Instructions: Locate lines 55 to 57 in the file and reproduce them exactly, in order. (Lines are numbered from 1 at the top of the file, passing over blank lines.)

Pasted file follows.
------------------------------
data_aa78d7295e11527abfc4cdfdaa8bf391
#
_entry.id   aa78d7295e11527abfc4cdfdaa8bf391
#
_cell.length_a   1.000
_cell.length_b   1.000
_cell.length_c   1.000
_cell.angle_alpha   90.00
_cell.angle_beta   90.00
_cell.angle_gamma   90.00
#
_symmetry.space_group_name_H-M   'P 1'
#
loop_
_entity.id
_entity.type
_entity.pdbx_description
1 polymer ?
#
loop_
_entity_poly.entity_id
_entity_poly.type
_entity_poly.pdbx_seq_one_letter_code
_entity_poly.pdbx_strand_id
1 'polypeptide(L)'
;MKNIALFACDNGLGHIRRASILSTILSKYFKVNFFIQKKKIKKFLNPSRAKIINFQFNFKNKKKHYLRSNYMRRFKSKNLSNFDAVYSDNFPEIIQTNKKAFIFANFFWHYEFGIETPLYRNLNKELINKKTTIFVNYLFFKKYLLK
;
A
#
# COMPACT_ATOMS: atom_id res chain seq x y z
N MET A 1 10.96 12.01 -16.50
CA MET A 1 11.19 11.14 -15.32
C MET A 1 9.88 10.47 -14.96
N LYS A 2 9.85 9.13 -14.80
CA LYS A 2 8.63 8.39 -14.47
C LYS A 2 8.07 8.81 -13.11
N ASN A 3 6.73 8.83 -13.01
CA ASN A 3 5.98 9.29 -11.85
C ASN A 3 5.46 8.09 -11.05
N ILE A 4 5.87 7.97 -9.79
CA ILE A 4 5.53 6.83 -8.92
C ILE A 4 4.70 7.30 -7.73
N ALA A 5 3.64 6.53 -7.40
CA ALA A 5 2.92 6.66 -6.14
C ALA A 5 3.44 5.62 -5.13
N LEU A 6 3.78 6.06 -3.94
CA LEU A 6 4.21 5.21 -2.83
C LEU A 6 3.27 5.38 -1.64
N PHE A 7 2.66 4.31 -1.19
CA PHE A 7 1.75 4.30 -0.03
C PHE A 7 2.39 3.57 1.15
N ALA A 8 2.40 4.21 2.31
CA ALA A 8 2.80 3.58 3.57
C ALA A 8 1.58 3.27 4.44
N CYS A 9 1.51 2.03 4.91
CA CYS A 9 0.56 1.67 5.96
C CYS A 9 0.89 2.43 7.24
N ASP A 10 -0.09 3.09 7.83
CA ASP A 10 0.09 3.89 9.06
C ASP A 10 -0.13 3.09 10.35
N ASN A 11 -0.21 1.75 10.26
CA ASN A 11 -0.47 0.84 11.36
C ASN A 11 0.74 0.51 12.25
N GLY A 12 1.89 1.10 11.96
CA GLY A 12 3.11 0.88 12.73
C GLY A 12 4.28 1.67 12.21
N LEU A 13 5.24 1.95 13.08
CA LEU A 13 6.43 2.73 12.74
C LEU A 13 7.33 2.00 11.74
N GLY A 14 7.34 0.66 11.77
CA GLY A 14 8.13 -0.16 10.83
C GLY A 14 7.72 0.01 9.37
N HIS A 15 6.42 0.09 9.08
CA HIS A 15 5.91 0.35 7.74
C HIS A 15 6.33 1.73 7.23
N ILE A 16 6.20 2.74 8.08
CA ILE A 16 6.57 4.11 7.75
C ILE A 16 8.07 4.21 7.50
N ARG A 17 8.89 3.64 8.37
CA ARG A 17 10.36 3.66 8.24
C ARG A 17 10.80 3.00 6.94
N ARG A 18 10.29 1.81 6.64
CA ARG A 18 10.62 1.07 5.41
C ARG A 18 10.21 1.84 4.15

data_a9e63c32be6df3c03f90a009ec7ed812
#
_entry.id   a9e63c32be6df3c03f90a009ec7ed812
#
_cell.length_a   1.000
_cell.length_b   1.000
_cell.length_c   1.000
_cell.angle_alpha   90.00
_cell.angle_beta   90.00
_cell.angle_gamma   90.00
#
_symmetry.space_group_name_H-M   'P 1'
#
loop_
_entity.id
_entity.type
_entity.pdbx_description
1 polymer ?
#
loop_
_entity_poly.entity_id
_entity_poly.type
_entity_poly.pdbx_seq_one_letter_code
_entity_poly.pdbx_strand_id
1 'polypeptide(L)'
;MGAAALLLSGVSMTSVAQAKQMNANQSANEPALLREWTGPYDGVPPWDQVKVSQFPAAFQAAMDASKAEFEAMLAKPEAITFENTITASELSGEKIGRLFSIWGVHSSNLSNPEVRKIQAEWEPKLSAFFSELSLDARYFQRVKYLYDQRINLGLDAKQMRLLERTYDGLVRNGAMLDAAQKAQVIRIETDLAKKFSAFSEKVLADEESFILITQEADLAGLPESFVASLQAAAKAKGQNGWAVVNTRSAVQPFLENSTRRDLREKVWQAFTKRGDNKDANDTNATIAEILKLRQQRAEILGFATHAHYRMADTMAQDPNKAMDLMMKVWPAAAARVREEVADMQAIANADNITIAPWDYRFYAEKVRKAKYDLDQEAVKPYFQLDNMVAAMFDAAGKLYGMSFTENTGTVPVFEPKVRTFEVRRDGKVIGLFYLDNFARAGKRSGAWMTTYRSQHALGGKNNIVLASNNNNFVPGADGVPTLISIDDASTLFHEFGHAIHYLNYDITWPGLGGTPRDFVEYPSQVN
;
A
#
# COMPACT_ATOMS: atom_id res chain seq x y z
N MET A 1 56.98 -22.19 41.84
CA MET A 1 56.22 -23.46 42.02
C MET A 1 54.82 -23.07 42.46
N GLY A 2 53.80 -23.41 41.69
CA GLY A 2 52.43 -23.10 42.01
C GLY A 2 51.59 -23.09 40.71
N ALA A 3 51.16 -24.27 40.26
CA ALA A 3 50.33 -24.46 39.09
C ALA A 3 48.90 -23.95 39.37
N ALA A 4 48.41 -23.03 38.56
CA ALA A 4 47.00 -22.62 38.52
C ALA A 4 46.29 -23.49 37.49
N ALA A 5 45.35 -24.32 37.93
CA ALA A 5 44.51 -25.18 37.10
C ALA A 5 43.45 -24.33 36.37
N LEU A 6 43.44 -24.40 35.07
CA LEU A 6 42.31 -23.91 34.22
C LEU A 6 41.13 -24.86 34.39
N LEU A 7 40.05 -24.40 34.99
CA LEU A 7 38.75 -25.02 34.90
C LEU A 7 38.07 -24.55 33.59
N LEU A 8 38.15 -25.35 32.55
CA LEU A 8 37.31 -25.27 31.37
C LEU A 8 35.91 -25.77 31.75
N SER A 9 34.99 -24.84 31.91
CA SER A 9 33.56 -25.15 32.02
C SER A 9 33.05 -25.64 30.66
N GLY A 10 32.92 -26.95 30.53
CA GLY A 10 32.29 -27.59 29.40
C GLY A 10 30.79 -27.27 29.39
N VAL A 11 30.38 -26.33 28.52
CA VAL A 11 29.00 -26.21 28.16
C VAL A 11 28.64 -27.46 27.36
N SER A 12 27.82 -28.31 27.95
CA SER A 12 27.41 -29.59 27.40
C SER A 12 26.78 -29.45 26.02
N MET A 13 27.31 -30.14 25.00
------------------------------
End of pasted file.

N CYS A 9 1.51 2.03 4.91
CA CYS A 9 0.56 1.67 5.96
C CYS A 9 0.89 2.43 7.24